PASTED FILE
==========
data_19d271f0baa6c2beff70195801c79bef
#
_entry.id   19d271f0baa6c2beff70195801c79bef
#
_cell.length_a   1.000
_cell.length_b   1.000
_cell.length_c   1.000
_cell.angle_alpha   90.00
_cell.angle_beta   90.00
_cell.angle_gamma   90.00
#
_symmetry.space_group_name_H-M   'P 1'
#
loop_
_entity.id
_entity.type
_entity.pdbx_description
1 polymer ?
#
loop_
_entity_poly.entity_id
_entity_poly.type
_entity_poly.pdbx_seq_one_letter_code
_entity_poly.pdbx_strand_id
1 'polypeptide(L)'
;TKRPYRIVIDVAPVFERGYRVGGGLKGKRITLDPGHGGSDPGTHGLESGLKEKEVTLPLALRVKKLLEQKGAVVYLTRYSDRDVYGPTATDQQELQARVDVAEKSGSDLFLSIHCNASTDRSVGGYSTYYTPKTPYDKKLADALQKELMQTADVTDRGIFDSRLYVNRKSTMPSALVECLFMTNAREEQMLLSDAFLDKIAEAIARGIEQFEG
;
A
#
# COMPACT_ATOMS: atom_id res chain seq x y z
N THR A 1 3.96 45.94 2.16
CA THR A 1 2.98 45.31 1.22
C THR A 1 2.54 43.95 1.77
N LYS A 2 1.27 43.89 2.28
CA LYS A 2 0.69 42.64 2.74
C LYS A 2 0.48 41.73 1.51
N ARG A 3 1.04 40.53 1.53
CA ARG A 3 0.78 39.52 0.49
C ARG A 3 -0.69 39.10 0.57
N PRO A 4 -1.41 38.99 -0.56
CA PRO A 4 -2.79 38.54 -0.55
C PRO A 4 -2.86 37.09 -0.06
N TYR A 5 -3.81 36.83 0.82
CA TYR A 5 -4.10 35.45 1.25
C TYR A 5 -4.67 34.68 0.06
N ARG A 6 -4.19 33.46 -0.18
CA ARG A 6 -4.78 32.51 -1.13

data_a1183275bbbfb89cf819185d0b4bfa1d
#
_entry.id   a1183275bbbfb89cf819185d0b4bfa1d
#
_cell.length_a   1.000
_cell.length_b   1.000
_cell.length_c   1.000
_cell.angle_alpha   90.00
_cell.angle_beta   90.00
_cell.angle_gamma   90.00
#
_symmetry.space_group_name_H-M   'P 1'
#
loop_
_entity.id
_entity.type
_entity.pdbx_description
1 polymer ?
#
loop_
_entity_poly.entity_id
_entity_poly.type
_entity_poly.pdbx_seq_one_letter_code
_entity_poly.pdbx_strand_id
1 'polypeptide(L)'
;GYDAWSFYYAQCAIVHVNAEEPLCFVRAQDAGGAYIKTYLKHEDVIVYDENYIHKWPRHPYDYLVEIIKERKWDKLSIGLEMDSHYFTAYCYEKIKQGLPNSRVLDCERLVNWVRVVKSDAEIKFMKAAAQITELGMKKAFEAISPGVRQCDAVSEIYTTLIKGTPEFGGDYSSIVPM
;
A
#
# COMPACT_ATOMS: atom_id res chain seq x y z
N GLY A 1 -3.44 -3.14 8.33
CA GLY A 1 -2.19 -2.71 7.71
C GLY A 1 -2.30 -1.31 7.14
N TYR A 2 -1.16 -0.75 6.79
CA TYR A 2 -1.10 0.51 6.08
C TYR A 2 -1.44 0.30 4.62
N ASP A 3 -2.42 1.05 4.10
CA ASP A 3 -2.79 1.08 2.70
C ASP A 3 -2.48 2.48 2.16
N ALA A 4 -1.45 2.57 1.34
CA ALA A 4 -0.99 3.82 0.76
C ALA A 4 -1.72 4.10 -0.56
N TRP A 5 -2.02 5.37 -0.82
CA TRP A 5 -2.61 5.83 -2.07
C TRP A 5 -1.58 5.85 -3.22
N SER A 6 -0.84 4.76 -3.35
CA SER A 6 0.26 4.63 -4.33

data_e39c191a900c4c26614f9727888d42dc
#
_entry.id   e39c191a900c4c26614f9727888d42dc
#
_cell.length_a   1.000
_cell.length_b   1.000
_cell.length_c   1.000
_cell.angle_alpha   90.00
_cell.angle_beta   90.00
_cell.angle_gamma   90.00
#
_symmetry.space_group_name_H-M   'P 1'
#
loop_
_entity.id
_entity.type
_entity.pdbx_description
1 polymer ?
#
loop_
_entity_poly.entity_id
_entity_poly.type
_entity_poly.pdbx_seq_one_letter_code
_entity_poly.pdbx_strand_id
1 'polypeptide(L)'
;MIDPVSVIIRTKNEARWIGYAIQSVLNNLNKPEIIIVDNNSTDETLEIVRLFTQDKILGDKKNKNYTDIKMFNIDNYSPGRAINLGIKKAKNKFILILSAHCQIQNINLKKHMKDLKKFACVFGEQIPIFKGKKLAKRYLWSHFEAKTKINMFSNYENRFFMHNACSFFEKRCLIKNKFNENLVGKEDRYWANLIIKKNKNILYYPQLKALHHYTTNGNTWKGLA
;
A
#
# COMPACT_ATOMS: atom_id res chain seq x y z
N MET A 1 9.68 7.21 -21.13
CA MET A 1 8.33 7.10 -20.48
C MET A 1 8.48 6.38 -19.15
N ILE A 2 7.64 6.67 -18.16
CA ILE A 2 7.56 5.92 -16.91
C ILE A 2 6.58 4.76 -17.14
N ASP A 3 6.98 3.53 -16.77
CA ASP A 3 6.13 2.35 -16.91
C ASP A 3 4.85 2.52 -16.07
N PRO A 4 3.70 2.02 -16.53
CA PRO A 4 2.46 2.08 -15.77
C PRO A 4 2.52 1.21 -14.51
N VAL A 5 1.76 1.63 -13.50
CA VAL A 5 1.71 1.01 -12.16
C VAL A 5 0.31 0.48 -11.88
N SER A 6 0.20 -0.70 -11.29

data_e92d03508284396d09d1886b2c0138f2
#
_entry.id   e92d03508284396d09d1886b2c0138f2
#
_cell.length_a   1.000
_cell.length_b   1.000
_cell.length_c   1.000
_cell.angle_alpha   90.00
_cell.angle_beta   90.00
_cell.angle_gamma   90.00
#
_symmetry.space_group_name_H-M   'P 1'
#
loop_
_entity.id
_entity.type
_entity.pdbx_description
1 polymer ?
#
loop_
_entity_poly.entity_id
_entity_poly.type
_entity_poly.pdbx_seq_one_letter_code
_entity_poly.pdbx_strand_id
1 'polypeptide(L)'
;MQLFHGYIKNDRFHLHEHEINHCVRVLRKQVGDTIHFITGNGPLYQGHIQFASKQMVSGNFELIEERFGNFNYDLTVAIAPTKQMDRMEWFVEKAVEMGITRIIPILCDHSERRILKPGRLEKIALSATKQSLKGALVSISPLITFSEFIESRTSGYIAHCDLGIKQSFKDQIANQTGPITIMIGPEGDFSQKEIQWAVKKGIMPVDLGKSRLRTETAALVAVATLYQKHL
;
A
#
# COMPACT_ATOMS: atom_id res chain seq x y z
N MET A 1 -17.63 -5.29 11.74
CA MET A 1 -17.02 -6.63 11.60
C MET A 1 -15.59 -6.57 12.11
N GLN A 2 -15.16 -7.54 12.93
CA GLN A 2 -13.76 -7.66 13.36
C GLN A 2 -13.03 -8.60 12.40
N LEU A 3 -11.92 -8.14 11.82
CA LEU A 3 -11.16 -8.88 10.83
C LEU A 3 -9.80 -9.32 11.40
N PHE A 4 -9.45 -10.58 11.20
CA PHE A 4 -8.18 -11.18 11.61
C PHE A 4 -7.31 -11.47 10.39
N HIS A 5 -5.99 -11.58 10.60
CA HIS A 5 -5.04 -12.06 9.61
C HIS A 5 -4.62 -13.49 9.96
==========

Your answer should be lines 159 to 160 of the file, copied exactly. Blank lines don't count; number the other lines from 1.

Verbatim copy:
#
loop_